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Re: Information Age Holdback Nonsense
My buddy Steve Demarle wrote:
>> I can't see why it is so urgent to have an online
>> F&EL that's updated daily. .... <snip snip> ......
>> but don't see why ....ordering killies is so time
>> sensitive that it requires an e-solution.
I'm not sure that the time-lag in publishing a hard-copy F&EL is necessarily the problem, exactly ... rather it's the time-lag to "un-publish" ("persistence") that actually causes people to list less fish, less often, than they (arguably) would via an electronic media that could be revised quickly and re-distributed without any additional out-of-pocket expenses. Someone ... I think it was Boat ... alluded to this earlier.
What you typically get in the F&EL is those fish & eggs that the offerer THINKS will be in decent supply a month or two AFTER he/she has to make the decision to submit (or not) something for listing in the F&EL. As an offerer, what you most certainly do not want to happen is to list some type of fish of which you have a very limited supply, and then have to spend the time & effort to turn away 50 people who were interested in obtaining said fish/eggs. And of course besides the time, you also really don't want to be in the position of disappointing scads of people by having to tell them, "gee, I'm very sorry, I only had one excess pair of those, and it's already gone."
So the unpredictability of future supply, and innate human nature that wants to avoid being the bearer of bad news, conspire together to make a hard-copy/snail-mail F&EL most suitable for the distribution of relatively common fish in good supply.
And there's absolutely nothing wrong with that.
But ... here's a question to ponder ... would an AKA-sponsored electronic-media F&EL perhaps improve the movement and distribution of the less-commonly kept varieties within the hobby, precisely because it would allow for the publication of news concerning the availability of smaller and more transitory fish-room over-stocks ????
I personally think it would, and that doing so would be VERY MUCH in accord with the spirit of species maintenance efforts, etc.
* * * * * * *
Semi-related thought ... re the placement/adoption of uncommon/difficult/new * varieties:
Tom Grady raises a very real and substantial issue with his "do you want/can I (as agent for the hobby) trust you with the only extant pair of some variety of fish?" line of thought.
You know, when you go to pick up a puppy from a reputable breeder, he/she will make inquiries concerning your readiness and capability of looking after the dog's needs.
It occurs to me that we could use the existing "Breeders Program" levels of recognition as a short-hand method of exchanging breeders credentials when distributing fish where there's a special need for concern. If you're a Master Breeder, that says you're one of the journeyman elites of the hobby ... no one else would be likely to do much better with a particular scarce fish than you would. On the other hand, if a Novice or unranked breeder (like me) lines up in the queue for a scarce fish, that would call for a more conscious and deliberate consideration of whether that was an appropriate placement of the fish in question, given all the circumstances.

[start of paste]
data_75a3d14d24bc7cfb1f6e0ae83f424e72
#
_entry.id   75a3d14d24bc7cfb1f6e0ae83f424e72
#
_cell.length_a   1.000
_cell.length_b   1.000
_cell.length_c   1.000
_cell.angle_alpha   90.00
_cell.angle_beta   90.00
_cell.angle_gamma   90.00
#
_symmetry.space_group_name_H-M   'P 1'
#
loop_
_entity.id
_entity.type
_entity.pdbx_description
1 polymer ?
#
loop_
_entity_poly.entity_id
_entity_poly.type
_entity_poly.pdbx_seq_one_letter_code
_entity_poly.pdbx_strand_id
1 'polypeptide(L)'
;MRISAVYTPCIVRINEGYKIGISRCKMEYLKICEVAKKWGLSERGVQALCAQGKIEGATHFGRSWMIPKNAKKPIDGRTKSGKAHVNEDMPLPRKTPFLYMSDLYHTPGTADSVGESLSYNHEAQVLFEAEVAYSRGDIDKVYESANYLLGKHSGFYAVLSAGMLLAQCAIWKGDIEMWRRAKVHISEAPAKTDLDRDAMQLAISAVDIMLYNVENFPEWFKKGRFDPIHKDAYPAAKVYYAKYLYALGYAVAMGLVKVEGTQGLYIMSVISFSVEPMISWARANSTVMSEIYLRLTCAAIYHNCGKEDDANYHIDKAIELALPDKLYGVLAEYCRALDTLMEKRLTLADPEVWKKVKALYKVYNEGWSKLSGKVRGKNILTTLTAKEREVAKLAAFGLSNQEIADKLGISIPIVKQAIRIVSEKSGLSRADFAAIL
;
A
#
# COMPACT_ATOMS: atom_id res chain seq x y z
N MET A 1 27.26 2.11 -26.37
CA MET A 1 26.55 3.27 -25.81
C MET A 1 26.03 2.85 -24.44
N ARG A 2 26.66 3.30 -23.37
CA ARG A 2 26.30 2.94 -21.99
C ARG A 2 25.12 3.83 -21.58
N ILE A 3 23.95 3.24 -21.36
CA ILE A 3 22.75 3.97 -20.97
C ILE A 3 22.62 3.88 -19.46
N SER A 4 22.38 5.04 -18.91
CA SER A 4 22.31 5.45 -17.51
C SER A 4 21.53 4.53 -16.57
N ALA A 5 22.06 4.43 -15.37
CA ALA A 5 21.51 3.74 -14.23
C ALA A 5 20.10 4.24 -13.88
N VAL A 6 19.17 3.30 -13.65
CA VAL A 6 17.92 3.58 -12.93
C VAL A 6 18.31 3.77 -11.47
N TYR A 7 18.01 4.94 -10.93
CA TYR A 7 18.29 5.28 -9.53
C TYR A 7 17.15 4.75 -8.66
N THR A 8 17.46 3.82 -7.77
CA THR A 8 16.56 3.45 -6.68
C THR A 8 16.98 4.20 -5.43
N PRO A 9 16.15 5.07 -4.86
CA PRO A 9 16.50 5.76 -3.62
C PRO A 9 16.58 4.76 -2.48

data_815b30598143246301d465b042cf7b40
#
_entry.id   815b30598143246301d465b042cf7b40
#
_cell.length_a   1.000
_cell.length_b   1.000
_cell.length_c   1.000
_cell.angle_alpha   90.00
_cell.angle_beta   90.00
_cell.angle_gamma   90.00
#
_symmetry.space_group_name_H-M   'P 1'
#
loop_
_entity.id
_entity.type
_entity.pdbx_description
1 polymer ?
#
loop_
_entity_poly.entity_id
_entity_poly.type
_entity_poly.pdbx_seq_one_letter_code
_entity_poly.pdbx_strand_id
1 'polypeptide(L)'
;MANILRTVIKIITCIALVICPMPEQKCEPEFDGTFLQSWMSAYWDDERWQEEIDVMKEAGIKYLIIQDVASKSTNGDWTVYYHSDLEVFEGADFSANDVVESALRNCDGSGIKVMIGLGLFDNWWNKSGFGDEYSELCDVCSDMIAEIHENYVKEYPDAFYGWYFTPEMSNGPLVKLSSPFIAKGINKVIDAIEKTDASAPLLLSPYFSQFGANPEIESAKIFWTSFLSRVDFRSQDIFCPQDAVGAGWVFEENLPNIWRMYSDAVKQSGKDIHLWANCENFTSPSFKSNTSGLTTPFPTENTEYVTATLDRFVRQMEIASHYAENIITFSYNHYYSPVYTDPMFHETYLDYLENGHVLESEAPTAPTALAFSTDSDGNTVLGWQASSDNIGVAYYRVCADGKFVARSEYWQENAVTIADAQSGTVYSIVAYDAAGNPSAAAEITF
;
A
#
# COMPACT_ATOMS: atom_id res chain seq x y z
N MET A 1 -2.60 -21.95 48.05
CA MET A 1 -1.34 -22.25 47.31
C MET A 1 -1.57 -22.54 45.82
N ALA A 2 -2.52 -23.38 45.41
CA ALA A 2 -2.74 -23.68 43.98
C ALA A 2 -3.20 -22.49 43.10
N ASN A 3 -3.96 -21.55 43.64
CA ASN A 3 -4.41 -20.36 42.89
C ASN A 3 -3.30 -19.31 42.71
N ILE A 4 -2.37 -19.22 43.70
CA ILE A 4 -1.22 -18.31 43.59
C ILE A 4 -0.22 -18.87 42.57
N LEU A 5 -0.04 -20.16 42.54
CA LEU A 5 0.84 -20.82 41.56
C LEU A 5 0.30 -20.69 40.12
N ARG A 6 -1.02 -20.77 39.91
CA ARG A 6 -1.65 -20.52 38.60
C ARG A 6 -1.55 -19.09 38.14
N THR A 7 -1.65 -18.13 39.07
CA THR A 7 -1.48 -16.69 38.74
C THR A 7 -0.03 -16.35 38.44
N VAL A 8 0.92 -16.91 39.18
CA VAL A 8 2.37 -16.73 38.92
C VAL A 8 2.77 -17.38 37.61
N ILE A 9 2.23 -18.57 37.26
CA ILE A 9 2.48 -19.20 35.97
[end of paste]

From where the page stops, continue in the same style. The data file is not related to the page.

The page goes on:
I don't think it'd be a good idea to more or less "mandate" that someone has to be an "advanced breeder or higher" to receive fish X, because there are (and always will be) good killie-people and breeders who don't participate in the AKA Breeders Program for various reasons.
But when you think about it, the sentiments we've sometimes heard here that "I wouldn't let just any Joe or Juanita GlassHouse take these fish, I make sure they get into the hands of someone whose abilities I trust, and that's why I don't list them publically" .... you realize this process is already in place, albeit informally and probably only for the scarcest of fish ... because "someone whose abilities I trust" is essentially saying "someone I know from personal experience and/or reputation to be a qualified master breeder." Well, the AKA already has a formal credentialing scale and process for k-breeders in place, maybe we should lean on it more routinely.
* AKA since yr-2000.
* footnote: this begins my campaign to banish the generic term "rare" as applied to k-fish. I propose that "rare" be always clearly distinguished as:
(1) new (and therefore rare)
(2) difficult (and therefore rare)
(3) not commonly kept (anymore, and therefore rare)
The reason for making this distinction is that Rare #1 appeals esp. to "collectors" (for a year or two), Rare #2 needs very experienced breeders (perhaps in perpetuity), and/but Rare #3 is possibly suited even for newbs for beginner fish (if they could just get their hands on some to start with.) So the three different flavors of "rare" have different management solutions, so to speak. (I think some of the "elitist" conflict a while back was sparked by the failure of the Rare#2's and the Rare#3's to realize they were not talking about the same thing when they said "rare.")
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